Additional Images

A Dragoon (Cavalry officer) in the Royal Italian Army, circa 1861

Accession number:


Historical period:
ca. 1966

Miltary branch:


H x W x D: 29 in. / 6.5 in. / 6.5 in.

Acquisition date:

Credit line:
Gift of Admiral Charles Griffin



From April 4, 1966: To Admiral Charles Griffin, from Roberto Tremelloni, Defense Minister of the Italian Republic

From ca. 1968-1996: The Army and Navy Club, gift of Admiral Charles Griffin


The word “dragoon” originally referred to mounted infantry, who were trained in horse riding as well as infantry fighting skills. However, usage altered over time and during the 18th century, dragoons evolved into conventional cavalry units. In most armies, "dragoons" came to signify ordinary medium cavalry. Dragoon regiments were established in most European armies during the late 17th and early 18th centuries.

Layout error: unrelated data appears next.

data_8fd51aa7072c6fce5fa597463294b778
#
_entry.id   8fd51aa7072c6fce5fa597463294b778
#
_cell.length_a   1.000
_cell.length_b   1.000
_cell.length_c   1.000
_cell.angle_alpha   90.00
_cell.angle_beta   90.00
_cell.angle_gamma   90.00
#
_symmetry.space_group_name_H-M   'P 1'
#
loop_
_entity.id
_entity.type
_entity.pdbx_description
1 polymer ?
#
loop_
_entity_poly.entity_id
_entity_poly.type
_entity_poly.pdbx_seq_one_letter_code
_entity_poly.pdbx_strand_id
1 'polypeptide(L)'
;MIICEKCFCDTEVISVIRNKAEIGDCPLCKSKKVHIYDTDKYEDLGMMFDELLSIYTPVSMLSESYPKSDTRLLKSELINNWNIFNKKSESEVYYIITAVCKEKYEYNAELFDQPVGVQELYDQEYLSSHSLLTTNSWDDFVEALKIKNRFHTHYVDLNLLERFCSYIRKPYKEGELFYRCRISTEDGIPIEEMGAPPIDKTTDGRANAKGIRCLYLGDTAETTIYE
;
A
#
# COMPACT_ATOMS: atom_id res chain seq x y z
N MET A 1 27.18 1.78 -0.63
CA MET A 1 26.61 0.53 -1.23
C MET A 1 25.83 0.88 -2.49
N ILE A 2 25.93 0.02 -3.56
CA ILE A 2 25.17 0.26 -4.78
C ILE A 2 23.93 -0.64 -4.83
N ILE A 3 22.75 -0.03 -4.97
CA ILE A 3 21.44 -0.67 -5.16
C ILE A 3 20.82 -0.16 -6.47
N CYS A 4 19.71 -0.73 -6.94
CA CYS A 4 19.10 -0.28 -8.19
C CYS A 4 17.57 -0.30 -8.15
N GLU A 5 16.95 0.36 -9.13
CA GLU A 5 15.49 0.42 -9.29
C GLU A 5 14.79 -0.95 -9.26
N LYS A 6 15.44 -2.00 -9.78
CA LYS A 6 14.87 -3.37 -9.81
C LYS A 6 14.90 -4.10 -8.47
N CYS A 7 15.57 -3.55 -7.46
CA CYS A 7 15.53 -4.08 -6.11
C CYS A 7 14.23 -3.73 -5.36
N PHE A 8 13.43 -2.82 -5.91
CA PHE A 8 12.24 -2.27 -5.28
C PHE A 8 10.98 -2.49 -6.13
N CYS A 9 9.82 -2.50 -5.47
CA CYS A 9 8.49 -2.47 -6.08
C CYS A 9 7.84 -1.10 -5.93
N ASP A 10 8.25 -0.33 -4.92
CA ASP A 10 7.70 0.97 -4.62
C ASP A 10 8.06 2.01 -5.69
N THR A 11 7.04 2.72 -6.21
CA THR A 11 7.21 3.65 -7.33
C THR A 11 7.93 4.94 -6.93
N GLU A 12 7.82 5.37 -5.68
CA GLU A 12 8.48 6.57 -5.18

The name is derived from a type of firearm, called a "dragon," which was a handgun version of a blunderbuss, carried by dragoons of the French Army. The title has been retained in modern times by a number of armored or ceremonial mounted regiments.

There are four other sculptures similar to this one in the collection of The Army and Navy Club (accession numbers 1966.01-1966.05), each one representing a different type of soldier in the Royal Italian Army from the 19th century. They were owned by Charles Griffin and gifted by him to the Club. Admiral Charles Griffin USN was a member of The Army and Navy Club in his retirement (retired 1968).